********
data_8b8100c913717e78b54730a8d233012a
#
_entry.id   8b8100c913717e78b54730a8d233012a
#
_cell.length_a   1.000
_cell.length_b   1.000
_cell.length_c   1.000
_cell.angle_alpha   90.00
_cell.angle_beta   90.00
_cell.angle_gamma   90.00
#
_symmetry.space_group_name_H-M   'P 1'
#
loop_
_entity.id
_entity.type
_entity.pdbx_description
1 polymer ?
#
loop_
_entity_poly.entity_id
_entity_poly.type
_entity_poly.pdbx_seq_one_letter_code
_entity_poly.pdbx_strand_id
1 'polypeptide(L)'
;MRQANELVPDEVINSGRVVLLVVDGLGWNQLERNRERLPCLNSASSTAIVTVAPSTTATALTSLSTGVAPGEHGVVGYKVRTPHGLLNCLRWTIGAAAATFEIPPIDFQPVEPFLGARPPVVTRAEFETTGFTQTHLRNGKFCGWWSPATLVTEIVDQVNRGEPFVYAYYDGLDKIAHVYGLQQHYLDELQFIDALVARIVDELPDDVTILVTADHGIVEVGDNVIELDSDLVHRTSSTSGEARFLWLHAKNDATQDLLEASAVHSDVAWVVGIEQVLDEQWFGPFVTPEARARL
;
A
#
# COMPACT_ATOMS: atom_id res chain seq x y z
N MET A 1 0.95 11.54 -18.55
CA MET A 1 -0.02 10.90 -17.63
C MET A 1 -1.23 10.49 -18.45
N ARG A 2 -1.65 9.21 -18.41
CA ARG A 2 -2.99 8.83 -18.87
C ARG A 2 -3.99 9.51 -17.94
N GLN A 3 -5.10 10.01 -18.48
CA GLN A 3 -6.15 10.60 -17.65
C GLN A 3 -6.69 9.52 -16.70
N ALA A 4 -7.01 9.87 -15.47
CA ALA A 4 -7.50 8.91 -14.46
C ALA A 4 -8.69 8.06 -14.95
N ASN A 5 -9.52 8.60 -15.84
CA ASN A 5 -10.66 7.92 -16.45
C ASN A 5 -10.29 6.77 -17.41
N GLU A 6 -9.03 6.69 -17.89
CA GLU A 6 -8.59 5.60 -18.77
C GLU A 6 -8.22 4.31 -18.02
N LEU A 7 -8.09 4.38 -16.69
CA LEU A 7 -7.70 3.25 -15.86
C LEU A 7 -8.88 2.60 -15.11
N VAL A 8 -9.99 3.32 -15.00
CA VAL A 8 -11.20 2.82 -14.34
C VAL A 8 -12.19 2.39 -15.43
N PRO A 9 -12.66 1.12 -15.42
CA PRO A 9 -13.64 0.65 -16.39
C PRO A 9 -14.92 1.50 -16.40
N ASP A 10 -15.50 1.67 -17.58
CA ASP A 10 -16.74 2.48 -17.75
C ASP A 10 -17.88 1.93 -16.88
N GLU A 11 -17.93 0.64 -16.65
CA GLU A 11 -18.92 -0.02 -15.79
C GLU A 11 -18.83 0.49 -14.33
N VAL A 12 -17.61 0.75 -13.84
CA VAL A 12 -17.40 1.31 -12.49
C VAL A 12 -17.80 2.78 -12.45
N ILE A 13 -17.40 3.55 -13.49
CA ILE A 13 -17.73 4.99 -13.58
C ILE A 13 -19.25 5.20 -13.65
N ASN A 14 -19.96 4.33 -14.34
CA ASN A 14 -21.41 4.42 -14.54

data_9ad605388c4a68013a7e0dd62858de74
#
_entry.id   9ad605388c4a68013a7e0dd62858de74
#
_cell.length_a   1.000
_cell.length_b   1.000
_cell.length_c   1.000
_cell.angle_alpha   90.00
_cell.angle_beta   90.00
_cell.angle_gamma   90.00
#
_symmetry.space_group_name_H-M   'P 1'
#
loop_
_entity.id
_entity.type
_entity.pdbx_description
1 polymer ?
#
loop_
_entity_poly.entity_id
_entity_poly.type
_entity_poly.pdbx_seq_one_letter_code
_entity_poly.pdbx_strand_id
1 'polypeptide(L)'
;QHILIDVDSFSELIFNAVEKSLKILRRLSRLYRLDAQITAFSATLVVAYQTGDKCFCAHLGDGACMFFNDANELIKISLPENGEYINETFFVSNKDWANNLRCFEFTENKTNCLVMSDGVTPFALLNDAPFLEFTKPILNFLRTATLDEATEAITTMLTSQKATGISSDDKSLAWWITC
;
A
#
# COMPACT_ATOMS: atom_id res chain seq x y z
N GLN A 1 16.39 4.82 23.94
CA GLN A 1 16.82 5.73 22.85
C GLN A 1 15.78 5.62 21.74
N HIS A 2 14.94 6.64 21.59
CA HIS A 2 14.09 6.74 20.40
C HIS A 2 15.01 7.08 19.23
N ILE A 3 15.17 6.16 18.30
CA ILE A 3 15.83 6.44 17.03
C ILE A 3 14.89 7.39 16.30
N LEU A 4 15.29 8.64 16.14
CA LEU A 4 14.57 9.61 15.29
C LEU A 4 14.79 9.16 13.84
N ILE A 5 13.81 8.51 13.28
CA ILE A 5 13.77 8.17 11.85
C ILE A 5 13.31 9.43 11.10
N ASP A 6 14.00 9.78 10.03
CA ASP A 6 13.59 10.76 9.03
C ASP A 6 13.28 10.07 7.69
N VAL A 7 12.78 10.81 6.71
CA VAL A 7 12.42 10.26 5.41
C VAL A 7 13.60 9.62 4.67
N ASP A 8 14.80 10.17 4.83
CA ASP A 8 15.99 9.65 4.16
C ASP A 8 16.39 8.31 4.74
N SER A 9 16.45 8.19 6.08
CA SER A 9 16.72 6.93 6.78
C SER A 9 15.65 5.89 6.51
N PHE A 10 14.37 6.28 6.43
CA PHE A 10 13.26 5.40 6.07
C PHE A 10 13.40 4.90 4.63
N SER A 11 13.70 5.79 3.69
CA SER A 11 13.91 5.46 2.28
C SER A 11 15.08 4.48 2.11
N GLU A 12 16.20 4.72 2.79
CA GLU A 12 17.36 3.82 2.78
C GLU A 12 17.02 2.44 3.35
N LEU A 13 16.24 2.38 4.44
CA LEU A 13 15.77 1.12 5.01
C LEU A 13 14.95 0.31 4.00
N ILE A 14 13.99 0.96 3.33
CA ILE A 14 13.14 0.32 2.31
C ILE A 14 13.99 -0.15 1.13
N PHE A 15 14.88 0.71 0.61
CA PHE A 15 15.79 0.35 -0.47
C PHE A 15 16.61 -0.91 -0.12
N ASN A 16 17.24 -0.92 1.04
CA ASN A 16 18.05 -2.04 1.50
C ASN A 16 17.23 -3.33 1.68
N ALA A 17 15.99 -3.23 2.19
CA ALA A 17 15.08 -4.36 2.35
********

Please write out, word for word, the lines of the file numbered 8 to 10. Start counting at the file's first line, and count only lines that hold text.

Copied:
_cell.angle_alpha   90.00
_cell.angle_beta   90.00
_cell.angle_gamma   90.00